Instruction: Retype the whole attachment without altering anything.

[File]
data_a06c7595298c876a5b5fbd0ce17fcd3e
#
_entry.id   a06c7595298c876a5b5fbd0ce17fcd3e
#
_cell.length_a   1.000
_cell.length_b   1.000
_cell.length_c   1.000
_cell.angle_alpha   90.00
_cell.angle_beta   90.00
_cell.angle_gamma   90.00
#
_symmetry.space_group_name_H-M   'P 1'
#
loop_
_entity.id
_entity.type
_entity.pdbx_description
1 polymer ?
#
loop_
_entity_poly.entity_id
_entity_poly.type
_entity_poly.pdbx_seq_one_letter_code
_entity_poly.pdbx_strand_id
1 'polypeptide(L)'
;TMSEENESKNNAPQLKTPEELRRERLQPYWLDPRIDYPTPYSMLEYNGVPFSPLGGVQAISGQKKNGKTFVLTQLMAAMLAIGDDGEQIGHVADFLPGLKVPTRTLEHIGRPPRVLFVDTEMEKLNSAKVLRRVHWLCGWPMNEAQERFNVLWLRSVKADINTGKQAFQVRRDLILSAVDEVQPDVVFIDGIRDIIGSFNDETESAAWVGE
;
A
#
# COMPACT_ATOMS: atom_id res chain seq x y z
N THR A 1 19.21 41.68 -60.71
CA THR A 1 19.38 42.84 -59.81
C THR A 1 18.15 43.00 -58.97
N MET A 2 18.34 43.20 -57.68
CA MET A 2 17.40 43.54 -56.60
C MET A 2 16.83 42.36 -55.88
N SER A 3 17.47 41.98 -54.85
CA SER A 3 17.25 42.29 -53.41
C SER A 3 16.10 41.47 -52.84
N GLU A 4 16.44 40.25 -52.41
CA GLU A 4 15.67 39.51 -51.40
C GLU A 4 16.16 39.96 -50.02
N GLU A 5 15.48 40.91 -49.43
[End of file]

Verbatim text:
data_a06c7595298c876a5b5fbd0ce17fcd3e
#
_entry.id   a06c7595298c876a5b5fbd0ce17fcd3e
#
_cell.length_a   1.000
_cell.length_b   1.000
_cell.length_c   1.000
_cell.angle_alpha   90.00
_cell.angle_beta   90.00
_cell.angle_gamma   90.00
#
_symmetry.space_group_name_H-M   'P 1'
#
loop_
_entity.id
_entity.type
_entity.pdbx_description
1 polymer ?
#
loop_
_entity_poly.entity_id
_entity_poly.type
_entity_poly.pdbx_seq_one_letter_code
_entity_poly.pdbx_strand_id
1 'polypeptide(L)'
;TMSEENESKNNAPQLKTPEELRRERLQPYWLDPRIDYPTPYSMLEYNGVPFSPLGGVQAISGQKKNGKTFVLTQLMAAMLAIGDDGEQIGHVADFLPGLKVPTRTLEHIGRPPRVLFVDTEMEKLNSAKVLRRVHWLCGWPMNEAQERFNVLWLRSVKADINTGKQAFQVRRDLILSAVDEVQPDVVFIDGIRDIIGSFNDETESAAWVGE
;
A
#
# COMPACT_ATOMS: atom_id res chain seq x y z
N THR A 1 19.21 41.68 -60.71
CA THR A 1 19.38 42.84 -59.81
C THR A 1 18.15 43.00 -58.97
N MET A 2 18.34 43.20 -57.68
CA MET A 2 17.40 43.54 -56.60
C MET A 2 16.83 42.36 -55.88
N SER A 3 17.47 41.98 -54.85
CA SER A 3 17.25 42.29 -53.41
C SER A 3 16.10 41.47 -52.84
N GLU A 4 16.44 40.25 -52.41
CA GLU A 4 15.67 39.51 -51.40
C GLU A 4 16.16 39.96 -50.02
N GLU A 5 15.48 40.91 -49.43